Snow Report

Snow Report, October 7

At last! Another dose of autumn snow is heading to the Alps - and up to half a metre of the white stuff is expected. Our Snow Report has the details.

Warm, isn’t it?

Well, it’s not going to stay that way much longer – in the Alps at least. Here’s the snow forecast for the Alps for Thursday.

Snow Forecast, October 7 | Welove2ski
The Welove2ski snow forecast, October 10.

It looks as though the storm will get going on Thursday afternoon and continue into Friday, and parts of the Tirol and the Salzburgerland in Austria will see the heaviest snow. Up to half a metre is expected in places.

It’s about time, too. Indian Summers like the one Britain and Europe have been enjoying recently are all very well: but it’s October now. We want to see some snow in the webcams. For my own part, it’s because I’ve got to get started on my ski fitness, and I just can’t get motivated when it’s 20C outside and half of London seems to be sitting in the park having a picnic. So come on autumn. Get your freak on.

The French resort of Tignes will also be happy: October 12 is the first day of autumn skiing on the Grande Motte glacier, and even though opening day could be disrupted by high winds, they’ll be glad of the free publicity the snow will bring. The resort needs a bit of a lift, to be honest, following the news last week that the X-Games there have been cancelled for 2014.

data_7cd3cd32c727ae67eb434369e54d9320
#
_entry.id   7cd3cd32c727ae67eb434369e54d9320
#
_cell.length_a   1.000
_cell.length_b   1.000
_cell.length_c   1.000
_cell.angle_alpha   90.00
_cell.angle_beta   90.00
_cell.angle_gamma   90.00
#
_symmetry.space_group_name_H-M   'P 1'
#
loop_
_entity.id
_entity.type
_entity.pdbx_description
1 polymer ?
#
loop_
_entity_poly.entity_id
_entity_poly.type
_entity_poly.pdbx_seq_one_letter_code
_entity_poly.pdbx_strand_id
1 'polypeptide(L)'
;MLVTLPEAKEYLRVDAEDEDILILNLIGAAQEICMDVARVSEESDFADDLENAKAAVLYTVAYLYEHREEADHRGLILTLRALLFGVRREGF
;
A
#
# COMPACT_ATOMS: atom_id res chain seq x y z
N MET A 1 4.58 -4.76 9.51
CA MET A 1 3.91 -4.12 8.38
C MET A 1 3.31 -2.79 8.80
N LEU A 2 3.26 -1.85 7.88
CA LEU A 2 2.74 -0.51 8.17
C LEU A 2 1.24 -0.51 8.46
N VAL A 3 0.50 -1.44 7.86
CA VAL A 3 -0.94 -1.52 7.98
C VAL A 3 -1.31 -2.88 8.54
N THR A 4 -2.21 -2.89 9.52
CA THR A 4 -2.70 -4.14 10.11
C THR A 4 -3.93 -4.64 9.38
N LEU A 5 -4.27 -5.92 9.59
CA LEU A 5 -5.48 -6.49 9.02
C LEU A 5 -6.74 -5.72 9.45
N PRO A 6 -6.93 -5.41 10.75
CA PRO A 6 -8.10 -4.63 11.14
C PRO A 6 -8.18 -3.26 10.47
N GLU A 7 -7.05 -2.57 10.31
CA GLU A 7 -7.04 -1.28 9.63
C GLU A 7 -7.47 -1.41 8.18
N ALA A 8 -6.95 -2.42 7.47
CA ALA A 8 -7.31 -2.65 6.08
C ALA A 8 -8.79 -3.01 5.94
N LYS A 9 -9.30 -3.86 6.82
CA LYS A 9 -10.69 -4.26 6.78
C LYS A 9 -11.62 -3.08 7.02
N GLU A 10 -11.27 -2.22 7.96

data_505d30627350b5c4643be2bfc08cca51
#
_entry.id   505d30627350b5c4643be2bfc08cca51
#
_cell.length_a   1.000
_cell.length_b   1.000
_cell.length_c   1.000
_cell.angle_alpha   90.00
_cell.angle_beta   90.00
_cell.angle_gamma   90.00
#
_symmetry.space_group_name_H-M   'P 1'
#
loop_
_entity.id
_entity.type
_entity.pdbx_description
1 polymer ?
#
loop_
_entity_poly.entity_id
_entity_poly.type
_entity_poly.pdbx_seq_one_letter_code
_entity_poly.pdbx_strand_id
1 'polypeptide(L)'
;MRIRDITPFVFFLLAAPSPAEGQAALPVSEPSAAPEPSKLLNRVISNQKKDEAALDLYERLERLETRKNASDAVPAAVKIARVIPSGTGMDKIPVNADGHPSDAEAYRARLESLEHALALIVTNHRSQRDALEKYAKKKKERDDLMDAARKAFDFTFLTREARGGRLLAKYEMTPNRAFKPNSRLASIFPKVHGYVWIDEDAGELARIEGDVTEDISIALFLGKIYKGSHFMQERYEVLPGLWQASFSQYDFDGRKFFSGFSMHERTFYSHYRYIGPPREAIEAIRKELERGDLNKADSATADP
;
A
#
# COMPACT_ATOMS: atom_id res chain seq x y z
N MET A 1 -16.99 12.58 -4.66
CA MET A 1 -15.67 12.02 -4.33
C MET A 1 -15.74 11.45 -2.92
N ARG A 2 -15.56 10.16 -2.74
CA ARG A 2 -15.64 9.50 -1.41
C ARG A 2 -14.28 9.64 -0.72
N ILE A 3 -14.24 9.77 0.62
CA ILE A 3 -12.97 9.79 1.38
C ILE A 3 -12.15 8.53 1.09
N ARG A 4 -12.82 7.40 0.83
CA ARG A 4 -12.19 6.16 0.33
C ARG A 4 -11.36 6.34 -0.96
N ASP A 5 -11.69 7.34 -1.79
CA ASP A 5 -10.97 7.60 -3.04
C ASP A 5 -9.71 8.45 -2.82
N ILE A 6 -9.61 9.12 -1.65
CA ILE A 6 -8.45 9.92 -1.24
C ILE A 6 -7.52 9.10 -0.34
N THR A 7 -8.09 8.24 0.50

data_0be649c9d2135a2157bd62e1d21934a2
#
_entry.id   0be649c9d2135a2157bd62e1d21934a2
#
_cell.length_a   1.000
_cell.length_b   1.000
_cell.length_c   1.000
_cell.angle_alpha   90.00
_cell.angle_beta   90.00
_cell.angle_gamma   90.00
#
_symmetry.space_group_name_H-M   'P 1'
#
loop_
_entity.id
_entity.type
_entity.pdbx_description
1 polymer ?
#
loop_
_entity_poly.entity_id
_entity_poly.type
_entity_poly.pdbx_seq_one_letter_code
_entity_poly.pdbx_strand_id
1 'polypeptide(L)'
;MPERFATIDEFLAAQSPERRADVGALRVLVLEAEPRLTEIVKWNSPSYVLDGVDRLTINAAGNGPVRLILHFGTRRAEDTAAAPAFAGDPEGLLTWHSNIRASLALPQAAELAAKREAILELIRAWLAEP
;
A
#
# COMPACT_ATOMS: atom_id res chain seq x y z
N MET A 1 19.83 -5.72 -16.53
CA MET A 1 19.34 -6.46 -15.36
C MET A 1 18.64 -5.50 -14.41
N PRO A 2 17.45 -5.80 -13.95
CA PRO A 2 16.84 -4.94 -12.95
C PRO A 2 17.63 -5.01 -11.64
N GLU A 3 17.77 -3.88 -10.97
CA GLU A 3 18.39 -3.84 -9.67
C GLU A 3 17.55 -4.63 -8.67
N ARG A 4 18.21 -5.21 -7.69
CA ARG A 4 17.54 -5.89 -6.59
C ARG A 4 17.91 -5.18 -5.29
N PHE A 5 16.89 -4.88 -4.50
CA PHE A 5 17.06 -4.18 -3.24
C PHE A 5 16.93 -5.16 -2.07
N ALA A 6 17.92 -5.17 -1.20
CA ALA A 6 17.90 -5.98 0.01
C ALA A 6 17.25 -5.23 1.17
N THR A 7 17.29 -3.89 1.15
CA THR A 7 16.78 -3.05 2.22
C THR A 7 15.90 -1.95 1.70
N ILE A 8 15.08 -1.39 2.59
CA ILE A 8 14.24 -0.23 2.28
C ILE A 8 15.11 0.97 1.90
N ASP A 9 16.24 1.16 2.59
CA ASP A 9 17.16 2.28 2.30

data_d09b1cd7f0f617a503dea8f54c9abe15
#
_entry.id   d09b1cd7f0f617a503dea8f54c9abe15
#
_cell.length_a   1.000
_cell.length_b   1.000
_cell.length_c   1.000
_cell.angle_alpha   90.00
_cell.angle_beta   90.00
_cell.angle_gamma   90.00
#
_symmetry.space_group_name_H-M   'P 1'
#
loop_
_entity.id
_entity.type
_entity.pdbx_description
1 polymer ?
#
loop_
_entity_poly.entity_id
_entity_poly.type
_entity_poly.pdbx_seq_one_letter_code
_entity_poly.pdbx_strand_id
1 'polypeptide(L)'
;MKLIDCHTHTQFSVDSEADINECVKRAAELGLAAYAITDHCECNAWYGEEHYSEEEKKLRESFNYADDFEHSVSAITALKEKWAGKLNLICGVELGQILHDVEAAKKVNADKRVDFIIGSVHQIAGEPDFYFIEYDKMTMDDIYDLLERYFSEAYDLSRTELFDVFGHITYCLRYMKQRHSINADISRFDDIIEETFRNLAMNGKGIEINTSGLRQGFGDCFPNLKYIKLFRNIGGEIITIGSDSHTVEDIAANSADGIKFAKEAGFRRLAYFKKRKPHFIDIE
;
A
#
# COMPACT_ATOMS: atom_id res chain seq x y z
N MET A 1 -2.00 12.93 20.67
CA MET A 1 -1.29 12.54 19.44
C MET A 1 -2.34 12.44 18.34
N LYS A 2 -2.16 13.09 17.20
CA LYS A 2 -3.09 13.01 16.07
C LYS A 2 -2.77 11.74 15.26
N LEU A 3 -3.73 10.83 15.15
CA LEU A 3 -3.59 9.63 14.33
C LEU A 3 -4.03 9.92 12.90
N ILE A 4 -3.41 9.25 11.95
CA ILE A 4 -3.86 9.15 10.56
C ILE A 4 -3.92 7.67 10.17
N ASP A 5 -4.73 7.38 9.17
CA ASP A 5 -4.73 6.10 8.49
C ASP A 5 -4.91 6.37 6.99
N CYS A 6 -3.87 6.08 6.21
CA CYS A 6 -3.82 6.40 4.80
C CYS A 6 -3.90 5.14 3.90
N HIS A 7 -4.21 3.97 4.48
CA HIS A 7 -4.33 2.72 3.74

Tignes won’t be the only glacier open on Saturday. Regular followers of our Snow Report will know that the lifts are already spinning in several glacier ski areas in Austria, Switzerland and Italy (see our country-by-country guide, below for details). What’s more, we’re hurtling towards the opening event of the FIS alpine skiing World Cup – which starts on October 26 with the women’s GS on the Rettenbach glacier above Solden.

Snow Forecast, October 7 | Welove2ski
The Hintertux glacier, Austria, October 7. There hasn’t been any significant snow here since mid-September. But that’s going to change at the the end of the week. Photo: ©

I’d like to say that, by then, the snowstorms will be more regular and the snowline will be creeping down the mountains towards the valley floor. But the weather in the Alps doesn’t work like that. Last year’s memorable winter in the region didn’t get going until the end of November. And even though some forecasters (such as La Chaine Meteo in France) are predicting a cooler-than-average autumn and winter, I wouldn’t bet on it just yet. If you’re planning an autumn or early-winter trip, check out guide to the best resorts for early season skiing, which focuses on the most reliable resorts: and if possible book at the last minute, when you know where the snow is best.


In Colorado, the race between Loveland and A-Basin continues

Snow Forecast, October 7 | Welove2ski
Arapahoe Basin, Colorado, October 6. Photo: ©
Snow Forecast, October 7 | Welove2ski
Loveland, Colorado, October 6. Photo: © Loveland/Facebook